Freeman Dyson's Einstein Lecture appears in the February issue of the Notices of the American Mathematical Society.
Some mathematicians are birds, others are frogs. Birds fly high in the air and survey broad vistas of mathematics out to the far horizon. They delight in concepts that unify our thinking and bring together diverse problems from different parts of the landscape. Frogs live in the mud below and see only the flowers that grow nearby. They delight in the details of particular objects, and they solve problems one at a time. I happen to be a frog, but many of my best friends are birds. The main theme of my talk tonight is this. Mathematics needs both birds and frogs. Mathematics is rich and beautiful because birds give it broad visions and frogs give it intricate details. Mathematics is both great art and important science, because it combines generality of concepts with depth of structures. It is stupid to claim that birds are better than frogs because they see farther, or that frogs are better than birds because they see deeper. The world of mathematics is both broad and deep, and we need birds and frogs working together to explore it.
... I came to Princeton and got to know Hermann Weyl. Weyl was a prototypical bird ... I wrote his obituary for Nature, which ended with a sketch of Weyl as a human being:
"Characteristic of Weyl was an aesthetic sense which dominated his thinking on all subjects. He once said to me, half joking, 'My work always tried to unite the true with the beautiful; but when I had to choose one or the other, I usually chose the beautiful'."
People who solve famous unsolved problems may win big prizes, but people who start new programs are the real pioneers.
After Gödel, mathematics was no longer a single structure tied together with a unique concept of truth, but an archipelago of structures with diverse sets of axioms and diverse notions of truth. Gödel showed that mathematics is inexhaustible. No matter which set of axioms is chosen as the foundation, birds can always find questions that those axioms cannot answer.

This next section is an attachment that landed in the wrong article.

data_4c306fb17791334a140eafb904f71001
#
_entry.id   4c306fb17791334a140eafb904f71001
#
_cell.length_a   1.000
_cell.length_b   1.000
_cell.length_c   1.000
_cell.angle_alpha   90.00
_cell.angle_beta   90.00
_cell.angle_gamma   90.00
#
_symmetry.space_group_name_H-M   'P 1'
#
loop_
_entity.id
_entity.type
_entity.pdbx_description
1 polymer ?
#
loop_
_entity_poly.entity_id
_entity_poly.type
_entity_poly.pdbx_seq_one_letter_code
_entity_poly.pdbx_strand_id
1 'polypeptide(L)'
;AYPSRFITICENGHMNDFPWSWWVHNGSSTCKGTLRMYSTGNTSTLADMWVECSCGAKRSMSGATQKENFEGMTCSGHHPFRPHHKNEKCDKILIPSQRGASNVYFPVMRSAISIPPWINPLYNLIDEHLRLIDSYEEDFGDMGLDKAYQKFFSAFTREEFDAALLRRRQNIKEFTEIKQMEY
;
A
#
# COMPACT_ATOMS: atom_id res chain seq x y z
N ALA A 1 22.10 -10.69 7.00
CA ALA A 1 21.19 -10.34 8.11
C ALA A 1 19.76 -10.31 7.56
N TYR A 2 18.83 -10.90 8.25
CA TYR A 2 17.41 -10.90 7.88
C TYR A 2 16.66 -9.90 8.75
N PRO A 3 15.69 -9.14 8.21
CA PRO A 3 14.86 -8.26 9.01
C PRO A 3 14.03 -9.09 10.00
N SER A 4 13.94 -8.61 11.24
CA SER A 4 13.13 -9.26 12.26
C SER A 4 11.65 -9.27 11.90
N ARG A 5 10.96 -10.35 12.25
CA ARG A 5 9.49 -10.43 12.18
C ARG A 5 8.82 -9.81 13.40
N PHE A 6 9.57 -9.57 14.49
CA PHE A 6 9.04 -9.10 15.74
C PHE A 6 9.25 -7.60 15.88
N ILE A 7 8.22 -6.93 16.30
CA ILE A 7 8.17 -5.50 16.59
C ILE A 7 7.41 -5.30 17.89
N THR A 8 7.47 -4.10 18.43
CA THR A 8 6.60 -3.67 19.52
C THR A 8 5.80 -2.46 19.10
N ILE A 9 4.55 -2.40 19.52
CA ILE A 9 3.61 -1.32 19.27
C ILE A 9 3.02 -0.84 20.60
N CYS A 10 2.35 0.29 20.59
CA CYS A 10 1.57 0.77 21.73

Weak chaos gives us a challenging variety of weather while protecting us from fluctuations so severe as to endanger our existence. Chaos remains mercifully weak for reasons that we do not understand.
The subject of chaos is characterized by an abundance of quantitative data, an unending supply of beautiful pictures, and a shortage of rigorous theorems. Rigorous theorems are the best way to give a subject intellectual depth and precision. Until you can prove rigorous theorems, you do not fully understand the meaning of your concepts.
The archetype of the dead city is a distillation of the agonies of hundreds of real cities that have been destroyed since cities and marauding armies were invented. Our only way of escape from the insanity of the collective unconscious is a collective consciousness of sanity, based upon hope and reason. The great task that faces our contemporary civilization is to create such a collective consciousness.